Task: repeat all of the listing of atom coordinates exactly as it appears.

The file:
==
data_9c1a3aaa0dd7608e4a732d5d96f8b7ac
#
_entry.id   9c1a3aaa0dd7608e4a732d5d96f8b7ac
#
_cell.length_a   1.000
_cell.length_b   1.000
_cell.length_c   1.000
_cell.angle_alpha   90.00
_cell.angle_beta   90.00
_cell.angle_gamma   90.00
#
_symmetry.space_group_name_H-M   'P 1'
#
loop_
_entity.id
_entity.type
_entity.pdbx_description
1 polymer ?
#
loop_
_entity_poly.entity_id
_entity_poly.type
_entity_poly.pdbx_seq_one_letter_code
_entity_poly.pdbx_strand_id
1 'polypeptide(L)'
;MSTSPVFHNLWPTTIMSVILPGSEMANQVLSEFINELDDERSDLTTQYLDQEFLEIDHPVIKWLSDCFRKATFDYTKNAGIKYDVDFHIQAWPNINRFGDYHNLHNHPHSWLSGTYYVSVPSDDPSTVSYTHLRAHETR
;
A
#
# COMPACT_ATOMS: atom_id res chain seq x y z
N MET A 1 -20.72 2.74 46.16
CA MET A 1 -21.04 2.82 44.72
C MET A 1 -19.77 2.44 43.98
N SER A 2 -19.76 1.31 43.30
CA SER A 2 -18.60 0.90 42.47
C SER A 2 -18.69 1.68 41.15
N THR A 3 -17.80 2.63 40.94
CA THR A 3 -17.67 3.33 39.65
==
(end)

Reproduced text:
data_9c1a3aaa0dd7608e4a732d5d96f8b7ac
#
_entry.id   9c1a3aaa0dd7608e4a732d5d96f8b7ac
#
_cell.length_a   1.000
_cell.length_b   1.000
_cell.length_c   1.000
_cell.angle_alpha   90.00
_cell.angle_beta   90.00
_cell.angle_gamma   90.00
#
_symmetry.space_group_name_H-M   'P 1'
#
loop_
_entity.id
_entity.type
_entity.pdbx_description
1 polymer ?
#
loop_
_entity_poly.entity_id
_entity_poly.type
_entity_poly.pdbx_seq_one_letter_code
_entity_poly.pdbx_strand_id
1 'polypeptide(L)'
;MSTSPVFHNLWPTTIMSVILPGSEMANQVLSEFINELDDERSDLTTQYLDQEFLEIDHPVIKWLSDCFRKATFDYTKNAGIKYDVDFHIQAWPNINRFGDYHNLHNHPHSWLSGTYYVSVPSDDPSTVSYTHLRAHETR
;
A
#
# COMPACT_ATOMS: atom_id res chain seq x y z
N MET A 1 -20.72 2.74 46.16
CA MET A 1 -21.04 2.82 44.72
C MET A 1 -19.77 2.44 43.98
N SER A 2 -19.76 1.31 43.30
CA SER A 2 -18.60 0.90 42.47
C SER A 2 -18.69 1.68 41.15
N THR A 3 -17.80 2.63 40.94
CA THR A 3 -17.67 3.33 39.65